Successfully reported this slideshow.
We use your LinkedIn profile and activity data to personalize ads and to show you more relevant ads. You can change your ad preferences anytime.

The five generations of computers presentation


Published on

  • Be the first to comment

The five generations of computers presentation

  2. 2. INTRODUCTION  The history of computer development is often referred to in reference to the different generations of computing devices. Each generation of computer is characterized by a major technological development that fundamentally changed the way computers operate, resulting in increasingly smaller, cheaper, more powerful and more efficient and reliable devices.
  3. 3. First Generation - 1940-1956: Vacuum Tubes  Used vacuum tubes for circuitry, magnetic drums for memory, and were often enormous, taking up entire rooms.  Very expensive , consumed great deal of electricity, generated a lot of heat, which was often the cause of malfunctions.  Relied on machine language to perform operations, could solve one problem at a time.  Input was based on punched cards and paper tape, and output was displayed on printouts.  UNIVAC and ENIAC computers are examples of first-generation computing devices.
  4. 4. Second Generation - 1956-1963: Transistors  Transistors replaced vacuum tubes allowing computers to become smaller, faster, cheaper, more energy-efficient and more reliable than their first-generation predecessors.  Still relied on punched cards for input and printouts for output.  Second-generation computers moved from cryptic binary machine language to symbolic, or assembly, languages, which allowed programmers to specify instructions in words.  High-level programming languages like COBOL and FORTRAN were used.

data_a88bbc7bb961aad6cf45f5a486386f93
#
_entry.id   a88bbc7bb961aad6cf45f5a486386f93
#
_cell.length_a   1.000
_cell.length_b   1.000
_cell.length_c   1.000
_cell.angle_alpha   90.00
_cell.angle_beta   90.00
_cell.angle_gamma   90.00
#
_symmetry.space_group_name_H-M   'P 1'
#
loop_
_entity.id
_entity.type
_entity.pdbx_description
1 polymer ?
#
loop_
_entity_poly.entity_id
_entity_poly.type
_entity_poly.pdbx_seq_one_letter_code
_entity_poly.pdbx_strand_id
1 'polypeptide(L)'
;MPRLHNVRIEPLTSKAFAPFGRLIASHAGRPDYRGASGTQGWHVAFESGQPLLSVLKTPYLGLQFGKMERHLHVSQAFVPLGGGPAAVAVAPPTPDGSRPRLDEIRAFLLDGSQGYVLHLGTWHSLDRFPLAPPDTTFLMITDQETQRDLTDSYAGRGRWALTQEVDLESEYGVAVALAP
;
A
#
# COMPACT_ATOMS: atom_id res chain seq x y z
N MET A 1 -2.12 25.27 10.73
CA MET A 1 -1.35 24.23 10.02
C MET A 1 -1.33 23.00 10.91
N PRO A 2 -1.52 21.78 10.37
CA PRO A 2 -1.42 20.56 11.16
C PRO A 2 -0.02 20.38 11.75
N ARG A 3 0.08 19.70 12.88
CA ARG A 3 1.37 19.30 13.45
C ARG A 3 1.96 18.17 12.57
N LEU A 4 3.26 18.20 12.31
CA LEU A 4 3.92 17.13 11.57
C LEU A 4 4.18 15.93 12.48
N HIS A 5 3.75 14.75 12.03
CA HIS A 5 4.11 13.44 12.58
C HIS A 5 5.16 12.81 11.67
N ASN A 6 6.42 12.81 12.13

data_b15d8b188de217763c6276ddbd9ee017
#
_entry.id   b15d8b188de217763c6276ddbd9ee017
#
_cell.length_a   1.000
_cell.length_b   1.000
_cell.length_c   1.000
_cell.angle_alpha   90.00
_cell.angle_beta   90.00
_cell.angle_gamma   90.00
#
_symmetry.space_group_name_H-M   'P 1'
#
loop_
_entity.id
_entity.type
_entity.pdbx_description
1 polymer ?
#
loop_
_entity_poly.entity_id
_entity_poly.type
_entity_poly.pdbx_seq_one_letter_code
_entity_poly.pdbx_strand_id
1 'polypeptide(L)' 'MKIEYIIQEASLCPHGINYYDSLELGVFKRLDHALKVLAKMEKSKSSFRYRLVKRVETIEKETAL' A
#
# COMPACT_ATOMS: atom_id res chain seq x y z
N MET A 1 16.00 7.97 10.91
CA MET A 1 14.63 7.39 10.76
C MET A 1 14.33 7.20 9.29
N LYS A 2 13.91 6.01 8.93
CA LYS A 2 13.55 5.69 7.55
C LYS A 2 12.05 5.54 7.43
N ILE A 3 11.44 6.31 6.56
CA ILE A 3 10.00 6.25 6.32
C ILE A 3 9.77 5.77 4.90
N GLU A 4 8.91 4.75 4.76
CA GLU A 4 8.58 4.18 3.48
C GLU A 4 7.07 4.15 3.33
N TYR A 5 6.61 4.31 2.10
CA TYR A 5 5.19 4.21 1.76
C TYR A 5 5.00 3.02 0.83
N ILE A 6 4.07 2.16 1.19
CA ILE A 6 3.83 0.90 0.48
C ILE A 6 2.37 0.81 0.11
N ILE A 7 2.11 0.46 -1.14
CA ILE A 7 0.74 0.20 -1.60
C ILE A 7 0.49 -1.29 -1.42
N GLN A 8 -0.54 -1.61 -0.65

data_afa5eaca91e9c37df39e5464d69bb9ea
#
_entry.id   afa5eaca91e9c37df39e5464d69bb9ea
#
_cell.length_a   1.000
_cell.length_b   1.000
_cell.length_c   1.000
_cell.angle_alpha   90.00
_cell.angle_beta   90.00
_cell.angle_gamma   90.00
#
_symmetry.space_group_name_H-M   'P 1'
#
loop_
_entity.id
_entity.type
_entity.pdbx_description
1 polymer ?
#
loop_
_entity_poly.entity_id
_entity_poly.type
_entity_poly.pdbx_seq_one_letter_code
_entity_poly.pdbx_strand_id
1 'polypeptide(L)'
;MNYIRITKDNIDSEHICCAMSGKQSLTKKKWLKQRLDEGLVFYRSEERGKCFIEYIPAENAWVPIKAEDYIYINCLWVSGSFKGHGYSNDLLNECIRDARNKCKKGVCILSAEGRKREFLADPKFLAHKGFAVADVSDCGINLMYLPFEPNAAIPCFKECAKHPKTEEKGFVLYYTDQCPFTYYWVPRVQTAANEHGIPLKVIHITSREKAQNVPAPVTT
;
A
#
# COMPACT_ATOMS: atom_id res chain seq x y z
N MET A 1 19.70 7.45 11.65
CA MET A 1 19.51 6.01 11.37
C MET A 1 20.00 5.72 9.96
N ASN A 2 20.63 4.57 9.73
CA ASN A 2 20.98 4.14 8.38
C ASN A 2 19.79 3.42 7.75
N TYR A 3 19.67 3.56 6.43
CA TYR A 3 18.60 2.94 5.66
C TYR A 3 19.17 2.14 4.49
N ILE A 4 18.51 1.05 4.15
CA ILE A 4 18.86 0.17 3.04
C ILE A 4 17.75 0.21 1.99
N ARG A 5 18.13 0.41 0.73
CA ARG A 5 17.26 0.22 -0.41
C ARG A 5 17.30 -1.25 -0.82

5. 5. Third Generation - 1964-1971: Integrated Circuits  Integrated circuit was used  Transistors were miniaturized and placed on silicon chips, called semiconductors, which increased the speed and efficiency of computers.  Instead of punched cards and printouts, users interacted through keyboards and monitors and interfaced with an operating system, which allowed the device to run many different applications at one time with a central program that monitored the memory.  Computers for the first time became accessible to a mass audience because they were smaller and cheaper than their predecessors.
  6. 6. Fourth Generation - 1971-Present: Microprocessors  Microprocessor were used  What in the first generation filled an entire room could now fit in the palm of the hand  In 1981 IBM introduced its first computer for the home user, and in 1984 Apple introduced the Macintosh.  As these small computers became more powerful, they could be linked together to form networks, which eventually led to the development of the Internet.  Fourth generation computers also saw the development of GUIs, the mouse and Hand held devices.
  7. 7. Fifth Generation - Present and Beyond: Artificial Intelligence  Fifth generation computing devices, based on artificial intelligence, are still in development, though there are some applications, such as voice recognition, that are being used today.  The use of parallel processing and superconductors is helping to make artificial intelligence a reality.  Quantum computation and molecular and nanotechnology will radically change the face of computers in years to come.  The goal of fifth-generation computing is to develop devices that respond to natural language input and are capable of learning and self-organization.
  8. 8. REFERENCE   
  9. 9. THANK YOU